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Aldosterone.svg|
Conn's syndrome
ICD-10 E260
ICD-9 255.1
OMIM [1]
DiseasesDB 3073
MedlinePlus 000330
eMedicine med/432
MeSH {{{MeshNumber}}}

Conn's syndrome is characterized by the overproduction of the mineralocorticoid hormone aldosterone by the adrenal glands. Aldosterone causes sodium and water retention and potassium excretion in the kidneys, leading to arterial hypertension (high blood pressure). It is a rare but recognised cause of hypertension.

Signs, symptoms and findingsEdit

Conn's syndrome is also known as primary hyperaldosteronism. Apart from high blood pressure, the symptoms may include muscle cramps (due to hyperexcitability of neurons), muscle weakness (due to hypoexcitability of skeletal muscles) and headaches (due to the low potassium), metabolic alkalosis (due to increased secretion of H+ ions by the kidney). The high pH of the blood makes calcium less available to the tissues and causes symptoms of hypocalcemia (low calcium levels).

It can be mimicked by liquorice ingestion (glycyrrhizin) and Liddle syndrome.

DiagnosisEdit

Measuring aldosterone alone is not considered adequate to diagnose Conn's syndrome. Rather, both renin and aldosterone are measured, and the ratio is diagnostic.[1][2]

Usually, renin levels are suppressed, leading to a very low renin-aldosterone ratio (<0.0005). This test is confounded by antihypertensive drugs, which have to be stopped up to 6 weeks.

If there is biochemic proof of hyperaldosteronism, CT scanning can confirm the presence of an adrenal adenoma.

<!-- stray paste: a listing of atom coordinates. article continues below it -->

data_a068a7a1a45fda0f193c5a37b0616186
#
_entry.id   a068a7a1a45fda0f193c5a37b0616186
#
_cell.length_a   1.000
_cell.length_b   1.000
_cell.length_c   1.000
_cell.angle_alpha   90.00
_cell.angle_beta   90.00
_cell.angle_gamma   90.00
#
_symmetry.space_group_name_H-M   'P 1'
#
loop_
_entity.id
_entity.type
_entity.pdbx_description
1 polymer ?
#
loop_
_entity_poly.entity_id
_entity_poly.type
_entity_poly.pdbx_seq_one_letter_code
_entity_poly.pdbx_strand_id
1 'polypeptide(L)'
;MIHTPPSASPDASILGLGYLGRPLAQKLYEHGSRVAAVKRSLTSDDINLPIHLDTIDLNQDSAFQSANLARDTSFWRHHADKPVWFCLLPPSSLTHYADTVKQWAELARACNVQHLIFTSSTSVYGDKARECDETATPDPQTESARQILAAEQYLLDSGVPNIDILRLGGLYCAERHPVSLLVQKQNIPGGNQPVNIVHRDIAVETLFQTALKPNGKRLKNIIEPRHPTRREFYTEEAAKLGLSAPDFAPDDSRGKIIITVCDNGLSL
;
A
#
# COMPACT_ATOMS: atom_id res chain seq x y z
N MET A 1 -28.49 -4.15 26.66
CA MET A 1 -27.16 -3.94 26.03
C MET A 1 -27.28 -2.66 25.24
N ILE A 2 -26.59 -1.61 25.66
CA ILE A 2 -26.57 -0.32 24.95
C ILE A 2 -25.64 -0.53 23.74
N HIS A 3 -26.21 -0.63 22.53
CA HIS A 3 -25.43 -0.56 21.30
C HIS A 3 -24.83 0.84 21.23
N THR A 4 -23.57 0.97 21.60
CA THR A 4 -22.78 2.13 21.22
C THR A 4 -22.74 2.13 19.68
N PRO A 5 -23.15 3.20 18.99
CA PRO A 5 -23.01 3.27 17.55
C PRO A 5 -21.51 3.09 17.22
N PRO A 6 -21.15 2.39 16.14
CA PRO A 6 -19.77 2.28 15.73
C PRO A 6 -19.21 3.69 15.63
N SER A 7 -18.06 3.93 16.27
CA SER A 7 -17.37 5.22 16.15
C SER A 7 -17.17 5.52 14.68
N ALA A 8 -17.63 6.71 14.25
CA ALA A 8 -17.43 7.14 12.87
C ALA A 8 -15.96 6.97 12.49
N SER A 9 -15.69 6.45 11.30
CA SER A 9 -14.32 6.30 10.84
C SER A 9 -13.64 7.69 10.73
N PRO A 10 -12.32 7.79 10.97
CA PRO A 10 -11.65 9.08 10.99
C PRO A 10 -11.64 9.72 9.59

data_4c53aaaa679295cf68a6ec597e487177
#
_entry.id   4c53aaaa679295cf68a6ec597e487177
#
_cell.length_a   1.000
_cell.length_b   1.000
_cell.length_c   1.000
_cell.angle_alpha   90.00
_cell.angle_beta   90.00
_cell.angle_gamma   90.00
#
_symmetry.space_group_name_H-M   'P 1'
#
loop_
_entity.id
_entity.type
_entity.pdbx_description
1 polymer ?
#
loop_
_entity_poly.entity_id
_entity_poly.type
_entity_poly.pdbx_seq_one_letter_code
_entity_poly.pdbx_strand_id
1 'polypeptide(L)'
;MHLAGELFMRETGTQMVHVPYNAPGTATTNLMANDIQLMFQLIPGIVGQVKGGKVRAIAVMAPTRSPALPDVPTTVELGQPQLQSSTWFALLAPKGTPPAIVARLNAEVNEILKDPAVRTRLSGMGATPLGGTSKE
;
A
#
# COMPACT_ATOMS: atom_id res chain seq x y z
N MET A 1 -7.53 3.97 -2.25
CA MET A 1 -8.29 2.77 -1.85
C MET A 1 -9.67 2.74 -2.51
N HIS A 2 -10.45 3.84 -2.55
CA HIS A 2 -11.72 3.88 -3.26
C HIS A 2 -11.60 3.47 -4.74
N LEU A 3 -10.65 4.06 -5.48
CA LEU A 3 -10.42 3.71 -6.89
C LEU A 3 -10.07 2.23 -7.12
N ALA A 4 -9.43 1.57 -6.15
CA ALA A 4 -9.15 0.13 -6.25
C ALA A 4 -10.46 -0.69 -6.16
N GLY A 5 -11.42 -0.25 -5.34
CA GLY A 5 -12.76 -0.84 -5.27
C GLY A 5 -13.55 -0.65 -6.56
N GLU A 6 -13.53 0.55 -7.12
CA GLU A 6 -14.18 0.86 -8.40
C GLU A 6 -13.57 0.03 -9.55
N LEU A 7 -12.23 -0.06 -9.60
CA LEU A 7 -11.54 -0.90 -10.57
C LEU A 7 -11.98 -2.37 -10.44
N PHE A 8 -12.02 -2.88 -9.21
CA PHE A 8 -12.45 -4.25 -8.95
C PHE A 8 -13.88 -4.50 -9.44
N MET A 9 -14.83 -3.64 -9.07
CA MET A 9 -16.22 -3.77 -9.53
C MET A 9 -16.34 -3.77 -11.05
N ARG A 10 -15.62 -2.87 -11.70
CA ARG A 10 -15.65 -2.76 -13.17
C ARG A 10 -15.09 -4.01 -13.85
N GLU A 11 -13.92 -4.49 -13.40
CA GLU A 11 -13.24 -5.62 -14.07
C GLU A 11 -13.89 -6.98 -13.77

CausesEdit

The syndrome is due to:

TherapyEdit

The treatment for hyperaldosteronism depends on the underlying cause. In patients with a single benign tumor (adenoma), surgical removal (adrenalectomy) is curative. This is usually performed laparoscopically, through several very small incisions. For patients with hyperplasia of both glands, successful treatment is often achieved with spironolactone or eplerenone, drugs that block the effect of aldosterone.

In the absence of proper treatment, individuals with hyperaldosteronism often suffer from poorly controlled high blood pressure, which may be associated with increased rates of stroke, heart disease, and kidney failure. With appropriate treatment, the prognosis is excellent.Cite error: Closing </ref> missing for <ref> tag.

ReferencesEdit

  1. Tiu S, Choi C, Shek C, Ng Y, Chan F, Ng C, Kong A (2005). The use of aldosterone-renin ratio as a diagnostic test for primary hyperaldosteronism and its test characteristics under different conditions of blood sampling. J Clin Endocrinol Metab 90 (1): 72-8.
  2. http://www.ubht.nhs.uk/pathology/ChemicalPathology/TestProtocols/16Renin.html


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